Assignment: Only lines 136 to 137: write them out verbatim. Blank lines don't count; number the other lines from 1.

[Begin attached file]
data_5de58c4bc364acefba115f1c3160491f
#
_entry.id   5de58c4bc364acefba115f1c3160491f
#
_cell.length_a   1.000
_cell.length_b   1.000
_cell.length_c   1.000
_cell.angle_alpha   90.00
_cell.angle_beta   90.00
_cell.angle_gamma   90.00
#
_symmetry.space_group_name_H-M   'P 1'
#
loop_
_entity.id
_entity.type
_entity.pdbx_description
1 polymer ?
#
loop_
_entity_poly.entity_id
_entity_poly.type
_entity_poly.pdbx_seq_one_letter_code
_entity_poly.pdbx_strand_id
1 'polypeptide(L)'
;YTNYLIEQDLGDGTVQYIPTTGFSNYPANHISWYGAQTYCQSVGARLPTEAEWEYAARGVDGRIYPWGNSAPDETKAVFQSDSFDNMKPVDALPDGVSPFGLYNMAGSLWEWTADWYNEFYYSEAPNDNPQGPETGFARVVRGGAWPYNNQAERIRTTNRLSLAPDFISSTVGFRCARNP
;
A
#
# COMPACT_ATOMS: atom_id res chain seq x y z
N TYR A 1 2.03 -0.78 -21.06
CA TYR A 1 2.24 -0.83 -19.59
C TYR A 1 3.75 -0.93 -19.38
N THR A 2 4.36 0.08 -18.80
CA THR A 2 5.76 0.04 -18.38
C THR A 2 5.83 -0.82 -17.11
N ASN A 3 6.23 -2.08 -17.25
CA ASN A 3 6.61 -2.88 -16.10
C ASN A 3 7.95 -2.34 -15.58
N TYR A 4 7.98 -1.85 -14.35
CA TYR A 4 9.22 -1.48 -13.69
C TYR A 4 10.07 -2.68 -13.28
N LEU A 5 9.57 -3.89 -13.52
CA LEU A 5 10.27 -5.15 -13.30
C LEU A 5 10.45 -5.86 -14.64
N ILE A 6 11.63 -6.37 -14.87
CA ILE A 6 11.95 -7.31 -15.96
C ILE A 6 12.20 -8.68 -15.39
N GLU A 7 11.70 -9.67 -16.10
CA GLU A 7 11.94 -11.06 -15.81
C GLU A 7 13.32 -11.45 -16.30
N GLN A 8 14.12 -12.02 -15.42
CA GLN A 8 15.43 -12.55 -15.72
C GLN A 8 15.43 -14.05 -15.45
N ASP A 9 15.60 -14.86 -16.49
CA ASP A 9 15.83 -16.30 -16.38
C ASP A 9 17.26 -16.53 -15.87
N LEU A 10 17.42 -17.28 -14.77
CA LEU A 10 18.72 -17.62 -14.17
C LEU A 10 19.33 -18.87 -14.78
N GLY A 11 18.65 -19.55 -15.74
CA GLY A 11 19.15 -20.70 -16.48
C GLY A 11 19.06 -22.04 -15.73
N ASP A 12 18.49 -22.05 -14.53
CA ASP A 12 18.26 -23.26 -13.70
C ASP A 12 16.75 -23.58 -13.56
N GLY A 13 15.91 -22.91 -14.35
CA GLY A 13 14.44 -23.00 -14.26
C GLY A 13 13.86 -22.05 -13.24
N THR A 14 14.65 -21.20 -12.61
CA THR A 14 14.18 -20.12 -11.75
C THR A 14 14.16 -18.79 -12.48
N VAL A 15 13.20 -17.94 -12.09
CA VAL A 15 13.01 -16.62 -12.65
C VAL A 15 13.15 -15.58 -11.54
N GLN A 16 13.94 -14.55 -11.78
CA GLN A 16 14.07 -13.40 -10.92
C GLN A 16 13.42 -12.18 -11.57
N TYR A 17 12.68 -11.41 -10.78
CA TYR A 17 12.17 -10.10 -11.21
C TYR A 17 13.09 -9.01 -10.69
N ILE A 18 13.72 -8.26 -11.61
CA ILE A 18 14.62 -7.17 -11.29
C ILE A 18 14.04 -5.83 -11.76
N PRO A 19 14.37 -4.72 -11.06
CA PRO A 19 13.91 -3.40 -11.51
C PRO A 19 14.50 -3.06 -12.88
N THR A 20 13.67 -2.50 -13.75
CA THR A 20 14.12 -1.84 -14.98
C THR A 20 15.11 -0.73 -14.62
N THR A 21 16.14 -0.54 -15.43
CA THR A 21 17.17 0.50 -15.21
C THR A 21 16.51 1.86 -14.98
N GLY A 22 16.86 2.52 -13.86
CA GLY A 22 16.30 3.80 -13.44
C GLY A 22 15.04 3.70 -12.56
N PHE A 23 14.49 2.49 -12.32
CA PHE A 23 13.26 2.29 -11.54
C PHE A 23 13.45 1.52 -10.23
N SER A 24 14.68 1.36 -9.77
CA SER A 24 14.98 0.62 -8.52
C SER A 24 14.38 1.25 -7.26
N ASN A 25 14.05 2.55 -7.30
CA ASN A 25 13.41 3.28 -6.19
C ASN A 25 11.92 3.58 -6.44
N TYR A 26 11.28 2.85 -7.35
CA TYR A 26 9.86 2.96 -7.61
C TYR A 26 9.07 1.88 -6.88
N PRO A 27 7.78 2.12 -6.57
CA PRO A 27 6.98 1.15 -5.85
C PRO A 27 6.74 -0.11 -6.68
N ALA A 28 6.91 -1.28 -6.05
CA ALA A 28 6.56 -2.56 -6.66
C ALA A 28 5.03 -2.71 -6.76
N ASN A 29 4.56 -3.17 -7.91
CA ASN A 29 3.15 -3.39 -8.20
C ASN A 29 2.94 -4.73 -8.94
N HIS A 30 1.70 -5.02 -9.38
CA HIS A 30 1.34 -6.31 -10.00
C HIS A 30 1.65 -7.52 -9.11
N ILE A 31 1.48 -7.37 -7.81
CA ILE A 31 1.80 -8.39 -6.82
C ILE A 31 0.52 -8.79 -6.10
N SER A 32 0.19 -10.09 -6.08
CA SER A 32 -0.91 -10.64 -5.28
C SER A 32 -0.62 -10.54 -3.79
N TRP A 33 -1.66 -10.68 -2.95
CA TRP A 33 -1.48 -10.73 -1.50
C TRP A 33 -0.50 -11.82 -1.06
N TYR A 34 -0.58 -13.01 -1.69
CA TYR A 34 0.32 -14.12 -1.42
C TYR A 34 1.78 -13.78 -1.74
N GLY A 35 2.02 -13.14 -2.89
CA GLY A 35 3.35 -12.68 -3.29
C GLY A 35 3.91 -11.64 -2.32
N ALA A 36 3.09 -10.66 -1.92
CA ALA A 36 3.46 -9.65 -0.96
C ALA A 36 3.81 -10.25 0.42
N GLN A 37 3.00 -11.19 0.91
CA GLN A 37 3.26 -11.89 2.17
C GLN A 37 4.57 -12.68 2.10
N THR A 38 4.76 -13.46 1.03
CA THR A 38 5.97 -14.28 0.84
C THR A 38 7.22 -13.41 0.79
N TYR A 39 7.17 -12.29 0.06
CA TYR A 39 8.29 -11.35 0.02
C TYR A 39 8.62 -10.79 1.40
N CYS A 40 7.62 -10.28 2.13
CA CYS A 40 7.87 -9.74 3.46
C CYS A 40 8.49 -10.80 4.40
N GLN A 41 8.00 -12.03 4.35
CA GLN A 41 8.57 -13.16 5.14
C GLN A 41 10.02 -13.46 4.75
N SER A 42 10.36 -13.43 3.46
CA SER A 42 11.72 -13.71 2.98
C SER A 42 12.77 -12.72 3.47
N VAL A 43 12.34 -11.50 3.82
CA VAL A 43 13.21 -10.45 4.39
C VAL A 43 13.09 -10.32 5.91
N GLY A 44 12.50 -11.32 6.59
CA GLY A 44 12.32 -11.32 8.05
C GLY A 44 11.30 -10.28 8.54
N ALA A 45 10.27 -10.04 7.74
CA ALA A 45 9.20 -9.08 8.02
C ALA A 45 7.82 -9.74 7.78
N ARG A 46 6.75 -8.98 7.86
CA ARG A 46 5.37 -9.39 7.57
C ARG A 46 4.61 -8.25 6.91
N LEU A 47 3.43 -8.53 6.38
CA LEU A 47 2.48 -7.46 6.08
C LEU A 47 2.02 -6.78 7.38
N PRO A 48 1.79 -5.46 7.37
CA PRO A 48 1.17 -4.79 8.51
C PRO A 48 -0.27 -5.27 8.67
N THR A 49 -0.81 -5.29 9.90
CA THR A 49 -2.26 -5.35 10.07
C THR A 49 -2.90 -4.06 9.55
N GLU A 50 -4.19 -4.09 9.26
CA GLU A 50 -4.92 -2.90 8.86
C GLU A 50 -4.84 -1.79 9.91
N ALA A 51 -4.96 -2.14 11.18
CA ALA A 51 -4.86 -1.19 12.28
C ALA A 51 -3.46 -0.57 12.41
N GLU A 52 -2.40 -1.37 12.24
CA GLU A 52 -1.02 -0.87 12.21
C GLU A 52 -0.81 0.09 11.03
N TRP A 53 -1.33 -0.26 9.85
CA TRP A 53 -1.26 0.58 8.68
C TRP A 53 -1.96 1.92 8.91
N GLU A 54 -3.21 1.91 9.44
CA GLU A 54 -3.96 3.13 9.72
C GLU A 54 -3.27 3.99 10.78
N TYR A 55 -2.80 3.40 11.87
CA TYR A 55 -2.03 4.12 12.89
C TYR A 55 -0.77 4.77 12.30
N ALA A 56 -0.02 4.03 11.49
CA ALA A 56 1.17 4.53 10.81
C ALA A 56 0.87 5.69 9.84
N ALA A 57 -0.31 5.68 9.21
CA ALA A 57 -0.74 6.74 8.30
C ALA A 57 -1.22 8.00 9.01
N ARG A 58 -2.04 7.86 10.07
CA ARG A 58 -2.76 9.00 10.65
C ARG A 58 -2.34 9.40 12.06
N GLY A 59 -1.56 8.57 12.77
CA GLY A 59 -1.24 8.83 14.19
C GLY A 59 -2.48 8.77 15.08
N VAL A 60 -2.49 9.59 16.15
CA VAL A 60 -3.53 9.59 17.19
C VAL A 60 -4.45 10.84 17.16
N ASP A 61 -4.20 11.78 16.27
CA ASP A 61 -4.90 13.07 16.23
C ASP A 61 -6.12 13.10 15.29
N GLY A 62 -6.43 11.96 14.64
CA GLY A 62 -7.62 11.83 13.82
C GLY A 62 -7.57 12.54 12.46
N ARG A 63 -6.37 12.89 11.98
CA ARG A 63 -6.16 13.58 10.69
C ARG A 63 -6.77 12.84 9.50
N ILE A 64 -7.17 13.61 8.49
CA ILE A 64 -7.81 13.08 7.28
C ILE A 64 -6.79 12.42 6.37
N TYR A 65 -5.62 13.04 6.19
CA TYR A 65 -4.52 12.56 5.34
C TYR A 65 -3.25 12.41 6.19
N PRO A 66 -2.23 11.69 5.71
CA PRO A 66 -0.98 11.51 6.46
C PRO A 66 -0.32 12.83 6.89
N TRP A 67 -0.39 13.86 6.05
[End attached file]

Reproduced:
N ALA A 36 3.09 -10.66 -1.92
CA ALA A 36 3.46 -9.65 -0.96